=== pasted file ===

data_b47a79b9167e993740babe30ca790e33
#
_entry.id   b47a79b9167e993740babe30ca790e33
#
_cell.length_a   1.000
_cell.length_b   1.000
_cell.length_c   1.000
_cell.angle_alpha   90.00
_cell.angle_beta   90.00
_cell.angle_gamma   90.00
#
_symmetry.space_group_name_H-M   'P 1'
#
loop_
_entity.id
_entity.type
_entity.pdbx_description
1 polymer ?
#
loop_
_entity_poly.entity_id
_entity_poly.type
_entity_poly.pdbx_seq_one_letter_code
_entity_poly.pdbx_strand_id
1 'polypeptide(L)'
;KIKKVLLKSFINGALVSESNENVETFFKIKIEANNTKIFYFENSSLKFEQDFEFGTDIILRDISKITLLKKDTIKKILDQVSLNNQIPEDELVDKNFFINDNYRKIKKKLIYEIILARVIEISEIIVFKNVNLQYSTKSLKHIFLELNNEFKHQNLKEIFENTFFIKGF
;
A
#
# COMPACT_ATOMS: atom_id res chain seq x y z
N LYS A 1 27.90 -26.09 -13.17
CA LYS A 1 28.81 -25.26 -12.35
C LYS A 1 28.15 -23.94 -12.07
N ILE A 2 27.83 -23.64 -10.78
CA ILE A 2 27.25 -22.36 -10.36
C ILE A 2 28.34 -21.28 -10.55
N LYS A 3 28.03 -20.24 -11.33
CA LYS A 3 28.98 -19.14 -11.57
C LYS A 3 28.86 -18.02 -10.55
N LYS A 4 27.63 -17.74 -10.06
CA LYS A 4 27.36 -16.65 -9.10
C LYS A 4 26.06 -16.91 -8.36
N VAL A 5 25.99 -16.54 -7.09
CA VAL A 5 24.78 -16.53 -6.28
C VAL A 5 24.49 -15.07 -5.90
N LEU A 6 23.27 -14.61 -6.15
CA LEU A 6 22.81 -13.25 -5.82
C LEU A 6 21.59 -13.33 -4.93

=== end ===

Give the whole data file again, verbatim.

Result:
data_b47a79b9167e993740babe30ca790e33
#
_entry.id   b47a79b9167e993740babe30ca790e33
#
_cell.length_a   1.000
_cell.length_b   1.000
_cell.length_c   1.000
_cell.angle_alpha   90.00
_cell.angle_beta   90.00
_cell.angle_gamma   90.00
#
_symmetry.space_group_name_H-M   'P 1'
#
loop_
_entity.id
_entity.type
_entity.pdbx_description
1 polymer ?
#
loop_
_entity_poly.entity_id
_entity_poly.type
_entity_poly.pdbx_seq_one_letter_code
_entity_poly.pdbx_strand_id
1 'polypeptide(L)'
;KIKKVLLKSFINGALVSESNENVETFFKIKIEANNTKIFYFENSSLKFEQDFEFGTDIILRDISKITLLKKDTIKKILDQVSLNNQIPEDELVDKNFFINDNYRKIKKKLIYEIILARVIEISEIIVFKNVNLQYSTKSLKHIFLELNNEFKHQNLKEIFENTFFIKGF
;
A
#
# COMPACT_ATOMS: atom_id res chain seq x y z
N LYS A 1 27.90 -26.09 -13.17
CA LYS A 1 28.81 -25.26 -12.35
C LYS A 1 28.15 -23.94 -12.07
N ILE A 2 27.83 -23.64 -10.78
CA ILE A 2 27.25 -22.36 -10.36
C ILE A 2 28.34 -21.28 -10.55
N LYS A 3 28.03 -20.24 -11.33
CA LYS A 3 28.98 -19.14 -11.57
C LYS A 3 28.86 -18.02 -10.55
N LYS A 4 27.63 -17.74 -10.06
CA LYS A 4 27.36 -16.65 -9.10
C LYS A 4 26.06 -16.91 -8.36
N VAL A 5 25.99 -16.54 -7.09
CA VAL A 5 24.78 -16.53 -6.28
C VAL A 5 24.49 -15.07 -5.90
N LEU A 6 23.27 -14.61 -6.15
CA LEU A 6 22.81 -13.25 -5.82
C LEU A 6 21.59 -13.33 -4.93